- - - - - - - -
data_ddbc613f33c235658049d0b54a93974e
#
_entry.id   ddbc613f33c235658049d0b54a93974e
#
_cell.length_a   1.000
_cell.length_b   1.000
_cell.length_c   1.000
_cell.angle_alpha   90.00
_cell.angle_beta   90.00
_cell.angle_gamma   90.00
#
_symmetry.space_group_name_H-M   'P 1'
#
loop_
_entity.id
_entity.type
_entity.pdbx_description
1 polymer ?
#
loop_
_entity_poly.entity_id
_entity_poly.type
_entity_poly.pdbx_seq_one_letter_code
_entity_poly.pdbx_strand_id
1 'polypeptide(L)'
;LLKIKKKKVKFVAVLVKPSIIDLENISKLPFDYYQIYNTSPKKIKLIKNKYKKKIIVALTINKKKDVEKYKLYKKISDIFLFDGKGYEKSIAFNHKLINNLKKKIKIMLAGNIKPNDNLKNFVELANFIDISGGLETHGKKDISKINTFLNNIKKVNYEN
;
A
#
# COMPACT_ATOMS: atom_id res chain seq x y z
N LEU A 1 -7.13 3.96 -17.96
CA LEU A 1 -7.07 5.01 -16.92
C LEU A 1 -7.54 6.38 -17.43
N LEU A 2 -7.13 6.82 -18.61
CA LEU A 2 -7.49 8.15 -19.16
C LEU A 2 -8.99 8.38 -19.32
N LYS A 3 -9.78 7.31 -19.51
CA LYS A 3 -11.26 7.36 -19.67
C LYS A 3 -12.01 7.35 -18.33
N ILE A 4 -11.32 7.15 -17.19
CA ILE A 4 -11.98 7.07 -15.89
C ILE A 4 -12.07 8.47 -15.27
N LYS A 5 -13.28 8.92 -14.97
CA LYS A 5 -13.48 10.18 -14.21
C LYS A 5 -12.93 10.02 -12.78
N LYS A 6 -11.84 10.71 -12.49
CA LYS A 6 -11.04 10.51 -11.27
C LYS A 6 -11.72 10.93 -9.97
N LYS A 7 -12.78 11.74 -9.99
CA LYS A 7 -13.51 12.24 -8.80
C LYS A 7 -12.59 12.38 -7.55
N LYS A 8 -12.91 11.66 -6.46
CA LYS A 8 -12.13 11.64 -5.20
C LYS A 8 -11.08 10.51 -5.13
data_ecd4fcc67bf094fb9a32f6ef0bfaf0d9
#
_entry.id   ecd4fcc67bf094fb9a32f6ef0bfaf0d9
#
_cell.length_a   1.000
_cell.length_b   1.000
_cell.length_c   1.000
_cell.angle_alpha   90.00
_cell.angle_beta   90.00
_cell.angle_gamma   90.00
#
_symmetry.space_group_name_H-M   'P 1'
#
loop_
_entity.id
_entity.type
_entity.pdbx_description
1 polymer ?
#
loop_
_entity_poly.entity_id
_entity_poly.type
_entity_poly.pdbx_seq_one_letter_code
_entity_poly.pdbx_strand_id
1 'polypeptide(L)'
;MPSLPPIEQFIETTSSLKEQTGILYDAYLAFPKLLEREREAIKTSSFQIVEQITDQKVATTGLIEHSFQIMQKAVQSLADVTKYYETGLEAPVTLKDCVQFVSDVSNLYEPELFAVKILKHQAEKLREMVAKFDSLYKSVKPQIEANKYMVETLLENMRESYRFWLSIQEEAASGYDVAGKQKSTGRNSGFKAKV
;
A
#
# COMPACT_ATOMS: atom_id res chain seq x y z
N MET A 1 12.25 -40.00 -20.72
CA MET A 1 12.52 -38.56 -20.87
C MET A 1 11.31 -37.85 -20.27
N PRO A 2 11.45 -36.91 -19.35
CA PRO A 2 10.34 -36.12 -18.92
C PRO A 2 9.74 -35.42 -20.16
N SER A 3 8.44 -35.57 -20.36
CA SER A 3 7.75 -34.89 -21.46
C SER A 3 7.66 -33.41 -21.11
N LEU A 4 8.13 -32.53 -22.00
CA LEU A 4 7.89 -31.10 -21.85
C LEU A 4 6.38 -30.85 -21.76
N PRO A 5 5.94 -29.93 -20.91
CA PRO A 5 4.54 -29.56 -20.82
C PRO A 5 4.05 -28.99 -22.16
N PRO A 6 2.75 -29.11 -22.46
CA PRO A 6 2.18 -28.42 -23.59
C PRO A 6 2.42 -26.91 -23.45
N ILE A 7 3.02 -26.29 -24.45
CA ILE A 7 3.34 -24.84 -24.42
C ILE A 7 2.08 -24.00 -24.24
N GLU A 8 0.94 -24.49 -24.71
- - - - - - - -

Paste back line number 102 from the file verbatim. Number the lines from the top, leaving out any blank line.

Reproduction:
C PRO A 6 2.42 -26.91 -23.45